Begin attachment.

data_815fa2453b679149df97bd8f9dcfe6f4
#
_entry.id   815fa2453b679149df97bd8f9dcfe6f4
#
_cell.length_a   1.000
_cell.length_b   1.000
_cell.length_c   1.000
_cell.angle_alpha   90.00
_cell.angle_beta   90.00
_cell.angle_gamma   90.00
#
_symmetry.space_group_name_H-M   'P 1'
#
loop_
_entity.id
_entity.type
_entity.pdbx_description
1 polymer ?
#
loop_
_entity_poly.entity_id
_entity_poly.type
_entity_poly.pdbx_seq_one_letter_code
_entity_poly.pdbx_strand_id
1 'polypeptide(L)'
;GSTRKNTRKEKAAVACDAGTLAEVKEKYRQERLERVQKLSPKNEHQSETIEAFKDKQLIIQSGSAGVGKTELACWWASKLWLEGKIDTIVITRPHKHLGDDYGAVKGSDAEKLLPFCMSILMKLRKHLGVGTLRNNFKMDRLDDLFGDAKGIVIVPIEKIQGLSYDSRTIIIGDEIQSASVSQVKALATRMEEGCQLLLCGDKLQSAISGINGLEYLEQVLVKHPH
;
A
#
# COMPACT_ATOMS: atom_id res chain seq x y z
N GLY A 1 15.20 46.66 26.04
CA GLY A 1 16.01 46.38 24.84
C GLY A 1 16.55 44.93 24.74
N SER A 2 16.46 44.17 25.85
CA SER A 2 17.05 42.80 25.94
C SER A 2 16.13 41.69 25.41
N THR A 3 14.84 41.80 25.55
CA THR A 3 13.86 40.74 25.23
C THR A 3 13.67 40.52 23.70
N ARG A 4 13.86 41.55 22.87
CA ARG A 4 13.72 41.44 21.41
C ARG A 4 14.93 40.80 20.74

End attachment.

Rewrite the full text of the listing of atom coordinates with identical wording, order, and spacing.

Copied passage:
data_815fa2453b679149df97bd8f9dcfe6f4
#
_entry.id   815fa2453b679149df97bd8f9dcfe6f4
#
_cell.length_a   1.000
_cell.length_b   1.000
_cell.length_c   1.000
_cell.angle_alpha   90.00
_cell.angle_beta   90.00
_cell.angle_gamma   90.00
#
_symmetry.space_group_name_H-M   'P 1'
#
loop_
_entity.id
_entity.type
_entity.pdbx_description
1 polymer ?
#
loop_
_entity_poly.entity_id
_entity_poly.type
_entity_poly.pdbx_seq_one_letter_code
_entity_poly.pdbx_strand_id
1 'polypeptide(L)'
;GSTRKNTRKEKAAVACDAGTLAEVKEKYRQERLERVQKLSPKNEHQSETIEAFKDKQLIIQSGSAGVGKTELACWWASKLWLEGKIDTIVITRPHKHLGDDYGAVKGSDAEKLLPFCMSILMKLRKHLGVGTLRNNFKMDRLDDLFGDAKGIVIVPIEKIQGLSYDSRTIIIGDEIQSASVSQVKALATRMEEGCQLLLCGDKLQSAISGINGLEYLEQVLVKHPH
;
A
#
# COMPACT_ATOMS: atom_id res chain seq x y z
N GLY A 1 15.20 46.66 26.04
CA GLY A 1 16.01 46.38 24.84
C GLY A 1 16.55 44.93 24.74
N SER A 2 16.46 44.17 25.85
CA SER A 2 17.05 42.80 25.94
C SER A 2 16.13 41.69 25.41
N THR A 3 14.84 41.80 25.55
CA THR A 3 13.86 40.74 25.23
C THR A 3 13.67 40.52 23.70
N ARG A 4 13.86 41.55 22.87
CA ARG A 4 13.72 41.44 21.41
C ARG A 4 14.93 40.80 20.74